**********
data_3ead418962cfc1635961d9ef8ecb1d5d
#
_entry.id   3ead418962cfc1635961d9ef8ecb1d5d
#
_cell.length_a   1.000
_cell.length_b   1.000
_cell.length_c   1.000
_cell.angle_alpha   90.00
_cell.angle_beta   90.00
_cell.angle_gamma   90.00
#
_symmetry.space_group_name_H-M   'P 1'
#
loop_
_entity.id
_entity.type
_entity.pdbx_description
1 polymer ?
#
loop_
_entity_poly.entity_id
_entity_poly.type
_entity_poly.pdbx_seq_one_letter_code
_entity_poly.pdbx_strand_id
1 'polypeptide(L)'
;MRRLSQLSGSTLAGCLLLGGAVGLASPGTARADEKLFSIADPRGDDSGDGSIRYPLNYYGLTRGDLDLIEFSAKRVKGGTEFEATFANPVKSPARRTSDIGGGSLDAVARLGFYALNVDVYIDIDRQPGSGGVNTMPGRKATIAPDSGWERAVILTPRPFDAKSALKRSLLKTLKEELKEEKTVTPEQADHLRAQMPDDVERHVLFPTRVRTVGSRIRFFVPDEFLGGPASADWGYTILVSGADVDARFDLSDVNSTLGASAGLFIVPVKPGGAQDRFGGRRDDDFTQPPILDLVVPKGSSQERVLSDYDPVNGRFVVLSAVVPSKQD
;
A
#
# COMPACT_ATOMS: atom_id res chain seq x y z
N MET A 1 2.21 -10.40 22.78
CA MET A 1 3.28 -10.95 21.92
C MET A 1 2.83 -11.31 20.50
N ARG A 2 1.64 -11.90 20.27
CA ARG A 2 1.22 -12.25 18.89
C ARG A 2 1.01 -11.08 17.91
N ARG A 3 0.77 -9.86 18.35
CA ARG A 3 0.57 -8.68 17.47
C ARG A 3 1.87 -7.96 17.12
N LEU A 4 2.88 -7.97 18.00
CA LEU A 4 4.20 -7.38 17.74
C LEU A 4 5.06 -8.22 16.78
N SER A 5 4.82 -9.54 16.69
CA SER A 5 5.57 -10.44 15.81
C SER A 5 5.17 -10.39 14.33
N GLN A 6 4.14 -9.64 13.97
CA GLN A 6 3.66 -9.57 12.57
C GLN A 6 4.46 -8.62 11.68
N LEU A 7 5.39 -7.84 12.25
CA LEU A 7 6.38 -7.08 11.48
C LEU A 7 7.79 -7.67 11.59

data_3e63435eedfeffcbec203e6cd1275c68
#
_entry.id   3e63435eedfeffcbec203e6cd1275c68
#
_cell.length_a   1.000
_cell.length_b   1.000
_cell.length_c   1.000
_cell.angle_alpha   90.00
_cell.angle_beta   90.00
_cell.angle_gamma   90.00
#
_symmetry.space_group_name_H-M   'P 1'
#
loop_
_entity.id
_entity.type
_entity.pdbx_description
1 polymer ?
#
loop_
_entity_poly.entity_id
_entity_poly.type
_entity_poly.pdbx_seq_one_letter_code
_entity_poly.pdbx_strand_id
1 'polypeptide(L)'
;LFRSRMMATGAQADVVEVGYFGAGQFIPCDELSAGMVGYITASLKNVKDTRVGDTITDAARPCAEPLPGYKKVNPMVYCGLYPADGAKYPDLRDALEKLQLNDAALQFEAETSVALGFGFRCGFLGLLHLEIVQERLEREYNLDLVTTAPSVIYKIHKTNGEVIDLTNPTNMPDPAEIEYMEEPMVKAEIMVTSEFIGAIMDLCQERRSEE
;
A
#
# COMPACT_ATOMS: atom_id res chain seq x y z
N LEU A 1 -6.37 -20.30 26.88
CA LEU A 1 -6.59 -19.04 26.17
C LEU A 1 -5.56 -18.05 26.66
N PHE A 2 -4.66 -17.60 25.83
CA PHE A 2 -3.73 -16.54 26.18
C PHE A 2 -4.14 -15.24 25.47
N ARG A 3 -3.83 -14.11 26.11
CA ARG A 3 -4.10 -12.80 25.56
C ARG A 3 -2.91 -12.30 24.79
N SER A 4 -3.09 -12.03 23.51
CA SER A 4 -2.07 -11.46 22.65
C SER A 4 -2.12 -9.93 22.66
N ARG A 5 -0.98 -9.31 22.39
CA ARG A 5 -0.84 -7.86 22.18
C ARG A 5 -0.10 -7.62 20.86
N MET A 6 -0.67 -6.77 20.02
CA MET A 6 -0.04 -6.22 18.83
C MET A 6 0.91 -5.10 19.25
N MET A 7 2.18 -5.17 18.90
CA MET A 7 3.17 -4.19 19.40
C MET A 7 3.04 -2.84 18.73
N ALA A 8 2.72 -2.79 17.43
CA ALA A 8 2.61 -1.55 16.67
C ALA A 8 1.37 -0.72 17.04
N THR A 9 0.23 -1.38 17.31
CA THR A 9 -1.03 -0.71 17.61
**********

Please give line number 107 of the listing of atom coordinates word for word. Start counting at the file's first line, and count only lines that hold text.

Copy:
CA THR A 9 -1.03 -0.71 17.61